In June, the Wildlife Conservation Society (WCS) announced Monica P. Medina as its new President and CEO.
Medina is the first woman to take the helm at WCS and brings with her a wealth of experience from numerous esteemed roles across a variety of institutions, including key leadership positions in three presidential administrations.
It’s easy to get lost in the breadth and depth of Medina’s accomplishments. However, outlining her credentials sheds light on why WCS — a conservation organization known for its diverse operations that span place-based projects worldwide and a network of zoos and an aquarium in New York City — chose her as their leader.
Medina began her illustrious career as an active-duty officer in the Army and then served as senior counsel to the United States Senate Committee on Environment and Public Works. She later joined the Clinton administration, where she held positions as the deputy associate attorney general at the Department of Justice, overseeing the Environment Division, and as the general counsel of the National Oceanic and Atmospheric Administration (NOAA).
After her tenure in government, Medina ventured into marine law and policy with the Pew Environment Group and the International Fund for Animal Welfare (IFAW). She also practiced law at Heller Ehrman.
Subsequently, in the Obama administration, Medina took on roles as the principal deputy undersecretary for oceans and atmosphere at NOAA and the U.S. Commissioner to the International Whaling Commission. In these capacities, she tackled issues such as Arctic conservation, restoration efforts after the Deepwater Horizon oil spill, fisheries management, and various species conservation initiatives.
After the Obama era, Medina transitioned to work alongside the U.S. Secretary of Defense, Leon Panetta, focusing on combating discrimination against women in the military and addressing sexual assault.
Her journey then led her to the National Geographic Society as the senior director of ocean policy, and later to the Walton Family Foundation as the deputy director of the environment program. Medina showcased her versatility by diving into media; she managed Our Daily Planet, an environmental newsletter, and frequently contributed opinion pieces to high-profile publications such as The New York Times, HuffPost, The Hill, and USA Today, ardently voicing her support for environmental policies like the Green New Deal.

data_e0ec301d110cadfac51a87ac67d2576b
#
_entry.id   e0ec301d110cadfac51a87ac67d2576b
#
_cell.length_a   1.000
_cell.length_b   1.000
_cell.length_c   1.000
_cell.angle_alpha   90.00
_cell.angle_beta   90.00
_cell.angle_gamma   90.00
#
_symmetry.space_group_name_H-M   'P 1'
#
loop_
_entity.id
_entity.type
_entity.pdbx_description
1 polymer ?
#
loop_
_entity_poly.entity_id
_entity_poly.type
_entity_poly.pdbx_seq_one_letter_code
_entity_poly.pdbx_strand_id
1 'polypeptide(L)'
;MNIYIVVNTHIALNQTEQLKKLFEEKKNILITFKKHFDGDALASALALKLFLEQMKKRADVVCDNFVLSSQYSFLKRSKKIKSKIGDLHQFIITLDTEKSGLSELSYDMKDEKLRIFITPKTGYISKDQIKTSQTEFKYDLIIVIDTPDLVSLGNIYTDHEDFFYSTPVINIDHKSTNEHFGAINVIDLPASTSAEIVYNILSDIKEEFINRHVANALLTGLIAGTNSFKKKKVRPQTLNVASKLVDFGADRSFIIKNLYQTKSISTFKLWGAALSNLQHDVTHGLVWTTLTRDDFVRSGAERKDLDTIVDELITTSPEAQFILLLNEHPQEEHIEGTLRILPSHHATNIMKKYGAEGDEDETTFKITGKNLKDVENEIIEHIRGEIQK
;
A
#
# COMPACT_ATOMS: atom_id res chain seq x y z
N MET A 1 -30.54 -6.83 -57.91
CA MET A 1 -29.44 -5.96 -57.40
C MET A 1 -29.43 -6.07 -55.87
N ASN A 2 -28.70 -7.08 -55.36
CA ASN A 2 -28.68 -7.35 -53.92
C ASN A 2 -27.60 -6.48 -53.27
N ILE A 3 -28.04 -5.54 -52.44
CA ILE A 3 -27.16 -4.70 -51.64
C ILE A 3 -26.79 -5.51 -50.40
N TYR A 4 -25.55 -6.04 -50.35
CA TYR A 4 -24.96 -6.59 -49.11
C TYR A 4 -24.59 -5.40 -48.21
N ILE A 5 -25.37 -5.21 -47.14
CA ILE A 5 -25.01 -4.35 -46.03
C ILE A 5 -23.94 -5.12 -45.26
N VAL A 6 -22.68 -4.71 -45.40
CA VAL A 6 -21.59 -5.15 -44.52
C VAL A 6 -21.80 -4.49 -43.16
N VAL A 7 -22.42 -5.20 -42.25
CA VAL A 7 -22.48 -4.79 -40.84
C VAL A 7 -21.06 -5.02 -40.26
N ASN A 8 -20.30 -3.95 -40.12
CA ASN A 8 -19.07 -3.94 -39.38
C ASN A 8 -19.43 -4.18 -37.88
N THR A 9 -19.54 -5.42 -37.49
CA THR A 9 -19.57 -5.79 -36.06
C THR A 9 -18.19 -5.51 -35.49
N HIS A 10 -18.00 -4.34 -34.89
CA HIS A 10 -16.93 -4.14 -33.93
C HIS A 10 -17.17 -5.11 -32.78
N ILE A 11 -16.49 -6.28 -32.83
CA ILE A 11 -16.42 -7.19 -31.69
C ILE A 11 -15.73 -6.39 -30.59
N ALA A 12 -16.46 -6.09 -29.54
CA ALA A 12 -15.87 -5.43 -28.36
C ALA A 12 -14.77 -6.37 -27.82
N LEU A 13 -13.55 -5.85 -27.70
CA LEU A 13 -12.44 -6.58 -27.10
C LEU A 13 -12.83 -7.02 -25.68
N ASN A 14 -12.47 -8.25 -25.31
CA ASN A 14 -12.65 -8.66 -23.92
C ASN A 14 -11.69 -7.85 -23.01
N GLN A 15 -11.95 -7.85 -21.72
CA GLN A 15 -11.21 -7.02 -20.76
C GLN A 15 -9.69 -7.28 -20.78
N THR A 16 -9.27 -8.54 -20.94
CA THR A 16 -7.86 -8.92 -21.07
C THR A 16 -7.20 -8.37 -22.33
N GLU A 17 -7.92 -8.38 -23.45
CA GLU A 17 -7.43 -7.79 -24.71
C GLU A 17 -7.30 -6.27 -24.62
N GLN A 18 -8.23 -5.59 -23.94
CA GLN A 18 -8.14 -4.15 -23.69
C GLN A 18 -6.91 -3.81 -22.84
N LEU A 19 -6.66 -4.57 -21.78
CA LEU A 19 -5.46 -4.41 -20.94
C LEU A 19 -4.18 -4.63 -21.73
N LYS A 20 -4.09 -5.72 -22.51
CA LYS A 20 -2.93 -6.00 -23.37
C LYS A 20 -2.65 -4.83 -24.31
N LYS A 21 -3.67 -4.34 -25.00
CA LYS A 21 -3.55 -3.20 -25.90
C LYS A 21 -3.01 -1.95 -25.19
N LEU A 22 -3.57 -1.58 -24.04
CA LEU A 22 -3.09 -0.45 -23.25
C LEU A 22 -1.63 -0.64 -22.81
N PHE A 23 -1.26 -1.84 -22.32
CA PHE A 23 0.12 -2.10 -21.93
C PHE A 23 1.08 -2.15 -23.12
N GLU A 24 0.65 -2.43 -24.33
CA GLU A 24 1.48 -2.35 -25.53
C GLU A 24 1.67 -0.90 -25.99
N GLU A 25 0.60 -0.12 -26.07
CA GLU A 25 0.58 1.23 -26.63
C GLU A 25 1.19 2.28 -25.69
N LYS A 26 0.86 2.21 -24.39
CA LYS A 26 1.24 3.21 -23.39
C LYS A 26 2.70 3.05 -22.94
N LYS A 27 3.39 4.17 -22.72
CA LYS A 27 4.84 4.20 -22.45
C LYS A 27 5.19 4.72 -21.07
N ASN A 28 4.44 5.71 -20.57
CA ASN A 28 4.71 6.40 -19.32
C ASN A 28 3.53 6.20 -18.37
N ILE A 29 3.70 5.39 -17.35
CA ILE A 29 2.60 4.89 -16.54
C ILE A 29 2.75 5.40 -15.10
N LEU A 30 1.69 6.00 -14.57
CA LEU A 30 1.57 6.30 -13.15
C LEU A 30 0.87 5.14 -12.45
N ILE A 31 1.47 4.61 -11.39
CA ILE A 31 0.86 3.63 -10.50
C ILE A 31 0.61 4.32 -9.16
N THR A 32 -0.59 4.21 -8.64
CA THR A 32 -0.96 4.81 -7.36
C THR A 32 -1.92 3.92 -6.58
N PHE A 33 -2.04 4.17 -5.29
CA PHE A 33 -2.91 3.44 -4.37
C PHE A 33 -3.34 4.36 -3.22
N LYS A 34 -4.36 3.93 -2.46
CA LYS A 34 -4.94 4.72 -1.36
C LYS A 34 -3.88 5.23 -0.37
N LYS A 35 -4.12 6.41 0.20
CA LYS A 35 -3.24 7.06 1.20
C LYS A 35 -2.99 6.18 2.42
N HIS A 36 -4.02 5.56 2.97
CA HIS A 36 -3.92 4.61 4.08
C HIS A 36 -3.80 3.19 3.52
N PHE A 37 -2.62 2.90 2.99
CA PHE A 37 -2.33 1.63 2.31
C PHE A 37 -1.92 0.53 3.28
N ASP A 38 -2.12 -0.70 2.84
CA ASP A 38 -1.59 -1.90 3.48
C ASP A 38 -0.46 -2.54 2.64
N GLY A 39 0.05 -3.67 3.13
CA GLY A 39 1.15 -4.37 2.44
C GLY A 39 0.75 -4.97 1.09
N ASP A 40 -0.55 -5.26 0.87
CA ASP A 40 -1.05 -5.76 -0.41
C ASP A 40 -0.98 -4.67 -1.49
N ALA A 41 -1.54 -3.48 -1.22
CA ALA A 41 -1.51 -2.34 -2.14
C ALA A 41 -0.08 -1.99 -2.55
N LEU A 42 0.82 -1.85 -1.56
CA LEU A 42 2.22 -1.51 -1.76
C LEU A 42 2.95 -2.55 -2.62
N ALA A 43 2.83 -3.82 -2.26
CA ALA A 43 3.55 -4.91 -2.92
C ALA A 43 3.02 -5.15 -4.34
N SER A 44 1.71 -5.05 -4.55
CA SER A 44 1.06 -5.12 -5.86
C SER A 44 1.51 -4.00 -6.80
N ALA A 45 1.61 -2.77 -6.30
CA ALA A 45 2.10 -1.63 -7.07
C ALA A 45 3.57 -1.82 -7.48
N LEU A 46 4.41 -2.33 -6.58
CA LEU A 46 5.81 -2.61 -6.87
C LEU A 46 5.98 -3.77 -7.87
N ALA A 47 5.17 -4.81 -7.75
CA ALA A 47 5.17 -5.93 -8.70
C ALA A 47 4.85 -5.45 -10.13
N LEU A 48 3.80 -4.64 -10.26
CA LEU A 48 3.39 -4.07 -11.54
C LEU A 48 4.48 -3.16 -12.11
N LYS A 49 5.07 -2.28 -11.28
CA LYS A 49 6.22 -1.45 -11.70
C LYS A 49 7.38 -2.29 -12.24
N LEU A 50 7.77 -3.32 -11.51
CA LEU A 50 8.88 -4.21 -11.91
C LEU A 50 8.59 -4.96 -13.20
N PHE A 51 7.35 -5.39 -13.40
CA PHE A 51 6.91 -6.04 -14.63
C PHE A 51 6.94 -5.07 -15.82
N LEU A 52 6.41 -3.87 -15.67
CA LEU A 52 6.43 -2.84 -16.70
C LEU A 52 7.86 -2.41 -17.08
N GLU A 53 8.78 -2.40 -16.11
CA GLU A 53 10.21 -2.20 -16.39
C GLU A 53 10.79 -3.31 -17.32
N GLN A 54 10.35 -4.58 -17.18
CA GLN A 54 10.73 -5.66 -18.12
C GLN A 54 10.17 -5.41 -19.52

In 2021, Medina’s efforts in the Biden Administration saw her serve as the Assistant Secretary of State for the Bureau of Oceans and International Environmental and Scientific Affairs. Notably, she spearheaded the push to conserve 30 percent of global lands and seas, a goal later adopted in the 2022 Kunming-Montreal Global Biodiversity Framework. Moreover, she was instrumental in advancing policies to curb plastic pollution and driving negotiations on the U.N. agreement to protect marine biodiversity in international waters.
Medina’s diverse experience spanning government, media, philanthropy, civil society, academia, private legal practice, and the military, has positioned her well to lead WCS, with its multifaceted conservation objectives.
Medina recently spoke with me about her career journey and her aspirations for WCS.